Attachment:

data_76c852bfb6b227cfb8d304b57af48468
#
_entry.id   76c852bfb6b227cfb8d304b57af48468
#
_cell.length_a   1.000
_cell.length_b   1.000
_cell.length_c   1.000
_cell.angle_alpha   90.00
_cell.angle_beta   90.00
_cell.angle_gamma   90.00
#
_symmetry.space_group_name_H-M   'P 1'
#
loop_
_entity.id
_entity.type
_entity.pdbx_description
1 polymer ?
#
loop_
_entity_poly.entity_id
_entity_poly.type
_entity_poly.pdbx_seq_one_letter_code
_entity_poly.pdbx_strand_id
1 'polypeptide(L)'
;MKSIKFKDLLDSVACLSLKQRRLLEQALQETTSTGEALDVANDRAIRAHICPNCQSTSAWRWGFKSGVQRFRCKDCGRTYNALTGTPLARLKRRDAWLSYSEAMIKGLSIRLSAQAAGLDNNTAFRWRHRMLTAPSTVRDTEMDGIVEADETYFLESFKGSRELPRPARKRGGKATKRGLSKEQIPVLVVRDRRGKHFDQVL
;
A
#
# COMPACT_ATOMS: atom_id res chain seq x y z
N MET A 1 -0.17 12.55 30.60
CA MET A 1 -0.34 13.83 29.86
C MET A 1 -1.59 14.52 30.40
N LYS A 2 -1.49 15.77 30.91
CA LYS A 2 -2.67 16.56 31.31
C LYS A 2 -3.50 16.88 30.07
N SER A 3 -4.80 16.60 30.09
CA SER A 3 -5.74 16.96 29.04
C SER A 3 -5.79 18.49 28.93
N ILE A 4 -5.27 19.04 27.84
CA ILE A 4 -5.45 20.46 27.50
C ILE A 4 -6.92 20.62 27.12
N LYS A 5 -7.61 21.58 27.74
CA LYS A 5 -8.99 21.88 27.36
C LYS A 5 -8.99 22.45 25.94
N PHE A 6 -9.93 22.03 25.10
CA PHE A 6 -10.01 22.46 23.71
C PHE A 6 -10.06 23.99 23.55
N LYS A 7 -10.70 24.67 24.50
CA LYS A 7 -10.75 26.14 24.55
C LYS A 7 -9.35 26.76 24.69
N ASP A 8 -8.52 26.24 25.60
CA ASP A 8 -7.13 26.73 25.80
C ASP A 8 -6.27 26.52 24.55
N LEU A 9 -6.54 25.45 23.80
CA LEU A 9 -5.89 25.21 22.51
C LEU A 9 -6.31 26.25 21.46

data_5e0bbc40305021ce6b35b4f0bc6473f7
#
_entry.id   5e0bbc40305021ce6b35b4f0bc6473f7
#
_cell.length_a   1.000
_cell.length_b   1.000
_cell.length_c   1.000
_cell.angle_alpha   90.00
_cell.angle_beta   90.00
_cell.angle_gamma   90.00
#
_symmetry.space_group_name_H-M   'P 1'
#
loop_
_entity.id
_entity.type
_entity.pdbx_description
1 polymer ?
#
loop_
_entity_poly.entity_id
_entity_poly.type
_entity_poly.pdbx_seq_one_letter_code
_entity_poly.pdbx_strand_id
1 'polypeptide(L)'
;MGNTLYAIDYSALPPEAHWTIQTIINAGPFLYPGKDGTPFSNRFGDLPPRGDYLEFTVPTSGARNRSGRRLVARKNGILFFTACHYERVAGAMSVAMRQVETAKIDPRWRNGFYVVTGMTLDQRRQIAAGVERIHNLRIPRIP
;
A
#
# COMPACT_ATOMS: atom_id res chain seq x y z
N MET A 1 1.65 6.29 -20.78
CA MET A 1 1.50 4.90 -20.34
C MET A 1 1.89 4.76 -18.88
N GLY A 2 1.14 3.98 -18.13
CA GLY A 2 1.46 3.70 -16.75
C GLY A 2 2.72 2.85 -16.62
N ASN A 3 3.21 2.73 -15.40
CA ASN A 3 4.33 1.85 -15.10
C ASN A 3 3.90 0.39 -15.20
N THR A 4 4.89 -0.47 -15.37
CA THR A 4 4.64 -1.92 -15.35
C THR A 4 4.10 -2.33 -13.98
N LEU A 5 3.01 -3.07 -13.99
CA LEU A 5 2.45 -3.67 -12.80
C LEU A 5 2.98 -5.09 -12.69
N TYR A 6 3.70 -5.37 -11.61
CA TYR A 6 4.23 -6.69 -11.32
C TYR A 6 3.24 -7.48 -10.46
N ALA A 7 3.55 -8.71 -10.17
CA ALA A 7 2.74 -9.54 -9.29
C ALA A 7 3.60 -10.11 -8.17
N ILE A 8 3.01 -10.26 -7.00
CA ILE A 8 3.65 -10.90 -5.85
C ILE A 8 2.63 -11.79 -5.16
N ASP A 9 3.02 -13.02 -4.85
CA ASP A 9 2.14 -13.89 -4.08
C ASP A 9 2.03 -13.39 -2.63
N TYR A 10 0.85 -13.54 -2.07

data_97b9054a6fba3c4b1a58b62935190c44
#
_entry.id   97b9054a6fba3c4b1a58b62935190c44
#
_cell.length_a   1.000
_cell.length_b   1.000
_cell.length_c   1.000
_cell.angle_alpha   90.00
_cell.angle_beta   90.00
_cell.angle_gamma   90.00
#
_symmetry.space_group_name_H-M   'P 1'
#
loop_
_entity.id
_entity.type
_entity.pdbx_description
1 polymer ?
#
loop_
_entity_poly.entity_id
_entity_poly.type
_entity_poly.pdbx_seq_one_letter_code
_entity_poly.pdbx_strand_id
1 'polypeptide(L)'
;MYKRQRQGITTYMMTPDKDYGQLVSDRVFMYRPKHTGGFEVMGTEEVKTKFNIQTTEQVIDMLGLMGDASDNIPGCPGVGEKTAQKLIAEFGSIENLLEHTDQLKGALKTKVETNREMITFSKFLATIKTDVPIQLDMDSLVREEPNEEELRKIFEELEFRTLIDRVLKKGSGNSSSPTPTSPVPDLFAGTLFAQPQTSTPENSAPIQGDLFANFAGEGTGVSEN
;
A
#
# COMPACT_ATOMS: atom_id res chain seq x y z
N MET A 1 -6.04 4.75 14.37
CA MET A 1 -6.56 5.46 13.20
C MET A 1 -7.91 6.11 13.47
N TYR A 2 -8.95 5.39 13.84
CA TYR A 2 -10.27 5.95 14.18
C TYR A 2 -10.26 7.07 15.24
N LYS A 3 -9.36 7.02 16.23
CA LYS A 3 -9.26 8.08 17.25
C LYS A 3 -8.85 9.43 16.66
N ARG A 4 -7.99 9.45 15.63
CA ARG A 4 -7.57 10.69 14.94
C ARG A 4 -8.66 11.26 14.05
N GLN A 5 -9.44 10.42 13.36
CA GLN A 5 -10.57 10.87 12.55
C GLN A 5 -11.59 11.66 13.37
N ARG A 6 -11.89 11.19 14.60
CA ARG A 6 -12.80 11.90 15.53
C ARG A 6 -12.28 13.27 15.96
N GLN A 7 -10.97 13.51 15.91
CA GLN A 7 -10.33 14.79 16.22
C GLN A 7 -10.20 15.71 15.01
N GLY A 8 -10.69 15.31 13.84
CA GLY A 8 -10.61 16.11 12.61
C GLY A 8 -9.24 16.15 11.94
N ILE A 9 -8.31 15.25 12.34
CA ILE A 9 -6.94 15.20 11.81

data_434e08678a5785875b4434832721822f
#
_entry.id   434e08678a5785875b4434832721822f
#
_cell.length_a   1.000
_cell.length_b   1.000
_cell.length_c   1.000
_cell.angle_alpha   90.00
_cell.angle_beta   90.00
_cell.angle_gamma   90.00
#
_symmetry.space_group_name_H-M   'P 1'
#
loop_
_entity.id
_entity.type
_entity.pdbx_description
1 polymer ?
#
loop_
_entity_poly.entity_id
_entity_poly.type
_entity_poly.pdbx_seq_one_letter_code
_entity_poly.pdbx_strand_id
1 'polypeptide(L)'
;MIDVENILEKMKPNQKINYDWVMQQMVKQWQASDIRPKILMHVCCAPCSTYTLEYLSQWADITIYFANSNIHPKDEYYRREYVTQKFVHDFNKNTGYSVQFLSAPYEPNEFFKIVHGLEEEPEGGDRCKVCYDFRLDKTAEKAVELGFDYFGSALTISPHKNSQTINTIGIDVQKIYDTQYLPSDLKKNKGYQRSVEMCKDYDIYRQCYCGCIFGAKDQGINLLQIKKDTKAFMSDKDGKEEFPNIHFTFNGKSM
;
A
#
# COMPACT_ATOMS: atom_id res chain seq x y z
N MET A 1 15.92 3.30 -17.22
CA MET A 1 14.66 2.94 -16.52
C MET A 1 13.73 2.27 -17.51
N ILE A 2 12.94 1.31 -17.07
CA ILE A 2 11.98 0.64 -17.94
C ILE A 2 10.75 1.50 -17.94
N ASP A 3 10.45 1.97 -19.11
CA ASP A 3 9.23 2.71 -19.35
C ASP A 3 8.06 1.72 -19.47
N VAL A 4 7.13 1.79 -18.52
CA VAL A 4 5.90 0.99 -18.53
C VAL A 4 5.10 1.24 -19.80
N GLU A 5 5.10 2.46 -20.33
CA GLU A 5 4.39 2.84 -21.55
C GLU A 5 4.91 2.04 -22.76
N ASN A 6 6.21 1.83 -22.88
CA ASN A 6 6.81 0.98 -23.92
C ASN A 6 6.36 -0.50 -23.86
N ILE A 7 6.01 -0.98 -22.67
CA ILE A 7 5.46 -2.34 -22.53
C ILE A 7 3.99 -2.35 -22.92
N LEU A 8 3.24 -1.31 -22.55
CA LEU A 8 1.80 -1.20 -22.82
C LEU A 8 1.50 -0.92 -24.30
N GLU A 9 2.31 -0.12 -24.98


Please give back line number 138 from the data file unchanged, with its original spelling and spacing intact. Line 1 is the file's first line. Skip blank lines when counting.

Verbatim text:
_entity_poly.pdbx_seq_one_letter_code